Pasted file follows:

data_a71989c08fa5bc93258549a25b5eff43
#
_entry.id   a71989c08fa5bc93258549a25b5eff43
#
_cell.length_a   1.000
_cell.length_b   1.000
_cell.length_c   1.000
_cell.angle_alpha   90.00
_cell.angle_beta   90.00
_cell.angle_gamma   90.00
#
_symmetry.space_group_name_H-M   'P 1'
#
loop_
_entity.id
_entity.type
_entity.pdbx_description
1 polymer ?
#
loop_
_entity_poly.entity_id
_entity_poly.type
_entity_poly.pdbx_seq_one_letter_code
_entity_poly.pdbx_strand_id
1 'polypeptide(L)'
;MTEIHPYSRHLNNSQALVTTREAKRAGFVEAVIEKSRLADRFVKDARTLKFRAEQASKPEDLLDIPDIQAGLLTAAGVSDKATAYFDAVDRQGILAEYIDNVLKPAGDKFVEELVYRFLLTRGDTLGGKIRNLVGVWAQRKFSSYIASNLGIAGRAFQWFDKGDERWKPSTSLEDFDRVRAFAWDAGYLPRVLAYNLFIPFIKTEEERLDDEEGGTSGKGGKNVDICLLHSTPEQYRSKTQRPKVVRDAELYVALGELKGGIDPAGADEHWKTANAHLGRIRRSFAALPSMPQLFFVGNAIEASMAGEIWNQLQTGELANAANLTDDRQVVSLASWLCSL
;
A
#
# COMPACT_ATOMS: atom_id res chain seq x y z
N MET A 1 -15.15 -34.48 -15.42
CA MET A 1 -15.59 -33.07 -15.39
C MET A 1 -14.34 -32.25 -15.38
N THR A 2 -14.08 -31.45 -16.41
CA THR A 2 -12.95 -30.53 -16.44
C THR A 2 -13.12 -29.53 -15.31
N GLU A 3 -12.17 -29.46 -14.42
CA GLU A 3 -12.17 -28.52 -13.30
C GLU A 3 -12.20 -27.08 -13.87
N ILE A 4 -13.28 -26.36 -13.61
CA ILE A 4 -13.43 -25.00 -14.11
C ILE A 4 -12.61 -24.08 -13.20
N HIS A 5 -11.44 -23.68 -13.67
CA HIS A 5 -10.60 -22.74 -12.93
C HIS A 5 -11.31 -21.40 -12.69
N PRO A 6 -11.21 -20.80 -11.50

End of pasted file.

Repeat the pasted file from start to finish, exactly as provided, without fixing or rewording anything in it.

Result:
data_a71989c08fa5bc93258549a25b5eff43
#
_entry.id   a71989c08fa5bc93258549a25b5eff43
#
_cell.length_a   1.000
_cell.length_b   1.000
_cell.length_c   1.000
_cell.angle_alpha   90.00
_cell.angle_beta   90.00
_cell.angle_gamma   90.00
#
_symmetry.space_group_name_H-M   'P 1'
#
loop_
_entity.id
_entity.type
_entity.pdbx_description
1 polymer ?
#
loop_
_entity_poly.entity_id
_entity_poly.type
_entity_poly.pdbx_seq_one_letter_code
_entity_poly.pdbx_strand_id
1 'polypeptide(L)'
;MTEIHPYSRHLNNSQALVTTREAKRAGFVEAVIEKSRLADRFVKDARTLKFRAEQASKPEDLLDIPDIQAGLLTAAGVSDKATAYFDAVDRQGILAEYIDNVLKPAGDKFVEELVYRFLLTRGDTLGGKIRNLVGVWAQRKFSSYIASNLGIAGRAFQWFDKGDERWKPSTSLEDFDRVRAFAWDAGYLPRVLAYNLFIPFIKTEEERLDDEEGGTSGKGGKNVDICLLHSTPEQYRSKTQRPKVVRDAELYVALGELKGGIDPAGADEHWKTANAHLGRIRRSFAALPSMPQLFFVGNAIEASMAGEIWNQLQTGELANAANLTDDRQVVSLASWLCSL
;
A
#
# COMPACT_ATOMS: atom_id res chain seq x y z
N MET A 1 -15.15 -34.48 -15.42
CA MET A 1 -15.59 -33.07 -15.39
C MET A 1 -14.34 -32.25 -15.38
N THR A 2 -14.08 -31.45 -16.41
CA THR A 2 -12.95 -30.53 -16.44
C THR A 2 -13.12 -29.53 -15.31
N GLU A 3 -12.17 -29.46 -14.42
CA GLU A 3 -12.17 -28.52 -13.30
C GLU A 3 -12.20 -27.08 -13.87
N ILE A 4 -13.28 -26.36 -13.61
CA ILE A 4 -13.43 -25.00 -14.11
C ILE A 4 -12.61 -24.08 -13.20
N HIS A 5 -11.44 -23.68 -13.67
CA HIS A 5 -10.60 -22.74 -12.93
C HIS A 5 -11.31 -21.40 -12.69
N PRO A 6 -11.21 -20.80 -11.50